Writing in the New York Times, David Carr has a hilarious take on the L.A. Times mess:
Reporting on the contretemps at The Los Angeles Times last week brings to mind a scene in which you come upon a sinking vessel and see people scrambling everywhere. And then you realize they are not looking for buckets, but guns.
At The Times last week, editors took aim at other editors, writers sprayed shots at their own newspaper, and the publisher drew a bead on his own foot. The shootout went off on the Web in real time, with blogs annotating every ricochet. Fittingly, the whole thing ended when the editorial page editor, after resigning, explained himself on a blog, using the digital platform to throw a grenade on the way out.
Andres Martinez, who shows no signs of slowing down in his zeal to provide usable quotes, provides insight into the factions’ use of blogs (L.A. Observed comes to mind):
[L.A. Times leadership] panicked it was like a university administration besieged by student protests and in the end, it was a rather pathetic cave, said Mr. Martinez, whose romantic entanglement became the focus of people in the newsroom concerned about the papers credibility.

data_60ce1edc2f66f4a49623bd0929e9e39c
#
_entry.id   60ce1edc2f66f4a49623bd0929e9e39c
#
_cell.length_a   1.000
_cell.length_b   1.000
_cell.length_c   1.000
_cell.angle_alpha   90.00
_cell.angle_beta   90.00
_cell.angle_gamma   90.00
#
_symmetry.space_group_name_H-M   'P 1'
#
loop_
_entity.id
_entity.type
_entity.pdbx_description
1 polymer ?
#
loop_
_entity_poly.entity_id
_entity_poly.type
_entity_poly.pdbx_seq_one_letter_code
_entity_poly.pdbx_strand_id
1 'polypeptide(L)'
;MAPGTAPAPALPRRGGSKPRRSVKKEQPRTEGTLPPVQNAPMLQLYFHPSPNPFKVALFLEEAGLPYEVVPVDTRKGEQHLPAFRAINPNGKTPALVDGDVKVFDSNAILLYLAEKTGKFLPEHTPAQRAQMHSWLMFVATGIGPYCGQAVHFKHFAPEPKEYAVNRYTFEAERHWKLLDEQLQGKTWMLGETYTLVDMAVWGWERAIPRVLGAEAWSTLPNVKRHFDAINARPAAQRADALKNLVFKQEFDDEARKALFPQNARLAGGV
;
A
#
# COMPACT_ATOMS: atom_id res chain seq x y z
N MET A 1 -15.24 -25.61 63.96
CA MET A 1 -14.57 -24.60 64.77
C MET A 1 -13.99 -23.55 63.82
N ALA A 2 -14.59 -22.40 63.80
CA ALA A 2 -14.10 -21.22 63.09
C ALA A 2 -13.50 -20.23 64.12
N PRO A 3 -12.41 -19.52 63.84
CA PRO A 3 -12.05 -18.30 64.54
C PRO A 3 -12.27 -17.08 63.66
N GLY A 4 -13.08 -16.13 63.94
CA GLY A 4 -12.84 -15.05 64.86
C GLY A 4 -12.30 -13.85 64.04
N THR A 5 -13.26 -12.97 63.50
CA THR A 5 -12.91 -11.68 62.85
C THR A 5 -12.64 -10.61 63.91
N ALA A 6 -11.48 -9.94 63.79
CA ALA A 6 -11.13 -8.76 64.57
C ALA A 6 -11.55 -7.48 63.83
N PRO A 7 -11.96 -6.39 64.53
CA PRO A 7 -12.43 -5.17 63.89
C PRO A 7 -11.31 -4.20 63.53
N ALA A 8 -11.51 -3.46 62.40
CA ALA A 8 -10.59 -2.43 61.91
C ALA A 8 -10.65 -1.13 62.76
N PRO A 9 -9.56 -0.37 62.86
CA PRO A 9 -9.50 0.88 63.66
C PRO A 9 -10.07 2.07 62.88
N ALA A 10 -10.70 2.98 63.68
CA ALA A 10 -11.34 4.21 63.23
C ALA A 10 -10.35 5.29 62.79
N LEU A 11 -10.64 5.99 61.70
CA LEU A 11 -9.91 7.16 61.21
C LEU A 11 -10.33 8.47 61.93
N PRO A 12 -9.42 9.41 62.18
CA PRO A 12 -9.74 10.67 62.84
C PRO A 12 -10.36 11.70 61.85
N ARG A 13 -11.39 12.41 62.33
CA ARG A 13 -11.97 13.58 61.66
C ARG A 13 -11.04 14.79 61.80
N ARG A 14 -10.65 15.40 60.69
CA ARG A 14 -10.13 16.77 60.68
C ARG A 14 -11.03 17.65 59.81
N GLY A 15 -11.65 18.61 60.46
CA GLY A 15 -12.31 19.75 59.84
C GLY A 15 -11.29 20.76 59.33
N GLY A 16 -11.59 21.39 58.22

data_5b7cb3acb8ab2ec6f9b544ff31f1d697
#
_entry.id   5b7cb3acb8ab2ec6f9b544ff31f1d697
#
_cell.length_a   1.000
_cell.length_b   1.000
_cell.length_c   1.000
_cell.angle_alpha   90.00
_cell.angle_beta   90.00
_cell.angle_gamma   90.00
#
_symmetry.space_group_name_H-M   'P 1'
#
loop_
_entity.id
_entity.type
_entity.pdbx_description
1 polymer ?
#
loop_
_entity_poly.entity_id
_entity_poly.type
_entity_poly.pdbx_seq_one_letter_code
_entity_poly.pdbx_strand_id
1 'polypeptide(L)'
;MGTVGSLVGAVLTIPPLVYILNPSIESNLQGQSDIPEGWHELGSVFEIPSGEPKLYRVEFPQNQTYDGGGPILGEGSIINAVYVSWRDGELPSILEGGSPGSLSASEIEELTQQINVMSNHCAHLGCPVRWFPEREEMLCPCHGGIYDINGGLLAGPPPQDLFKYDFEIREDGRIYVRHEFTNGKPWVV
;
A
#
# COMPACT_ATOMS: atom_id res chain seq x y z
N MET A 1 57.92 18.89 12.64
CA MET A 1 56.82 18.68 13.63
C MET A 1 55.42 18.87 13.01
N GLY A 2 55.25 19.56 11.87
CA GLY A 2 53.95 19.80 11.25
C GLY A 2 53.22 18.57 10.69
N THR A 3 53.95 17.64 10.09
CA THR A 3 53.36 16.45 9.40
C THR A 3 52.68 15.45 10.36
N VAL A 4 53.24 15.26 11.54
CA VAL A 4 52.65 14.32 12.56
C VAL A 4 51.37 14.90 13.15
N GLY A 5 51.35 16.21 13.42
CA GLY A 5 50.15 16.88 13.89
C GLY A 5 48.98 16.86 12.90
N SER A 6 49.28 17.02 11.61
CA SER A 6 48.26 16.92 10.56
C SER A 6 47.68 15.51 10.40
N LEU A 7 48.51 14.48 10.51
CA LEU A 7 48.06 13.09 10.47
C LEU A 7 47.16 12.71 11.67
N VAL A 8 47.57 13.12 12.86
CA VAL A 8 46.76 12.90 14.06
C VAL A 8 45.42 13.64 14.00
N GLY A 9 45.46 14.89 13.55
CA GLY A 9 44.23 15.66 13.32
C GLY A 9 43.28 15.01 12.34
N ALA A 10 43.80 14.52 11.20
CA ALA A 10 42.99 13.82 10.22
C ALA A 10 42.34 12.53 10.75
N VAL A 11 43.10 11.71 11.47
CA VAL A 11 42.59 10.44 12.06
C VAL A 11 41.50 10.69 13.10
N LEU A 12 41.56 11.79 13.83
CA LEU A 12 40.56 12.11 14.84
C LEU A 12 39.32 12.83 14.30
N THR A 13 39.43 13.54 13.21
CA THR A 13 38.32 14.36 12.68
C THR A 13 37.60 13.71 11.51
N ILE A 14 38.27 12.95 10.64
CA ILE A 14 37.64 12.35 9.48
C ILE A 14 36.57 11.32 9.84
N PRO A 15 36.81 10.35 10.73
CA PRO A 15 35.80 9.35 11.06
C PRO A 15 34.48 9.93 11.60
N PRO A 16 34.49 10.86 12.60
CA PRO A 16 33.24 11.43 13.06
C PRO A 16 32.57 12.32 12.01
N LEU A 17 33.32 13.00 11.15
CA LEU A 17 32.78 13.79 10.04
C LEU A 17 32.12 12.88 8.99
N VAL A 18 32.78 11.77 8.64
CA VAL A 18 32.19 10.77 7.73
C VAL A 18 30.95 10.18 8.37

What changed between Wednesday morning and Wednesday evening was a couple of blog posts, he said. It was a weapon that the newsroom used to ratchet up the pressure on Hiller. It was fascinating in its transparency, but it was also very disruptive.
Like me (and many other people), Carr doesn’t think that Grazergate was equivalent to the Staples Center scandal:
This was not the Staples Center. The Current section is frequently an afterthought and in need of some rejuvenation. Connections aside — my reading of the facts suggest that the relationship between Mr. Martinez and Ms. Mullens had no effect on the selection — Mr. Grazer was not a dumb choice for the experiment.
Of course, Carr’s article preceded the revelation of Rummygate. But I don’t think that was the Staples Center either. I’ll explain in an upcoming post.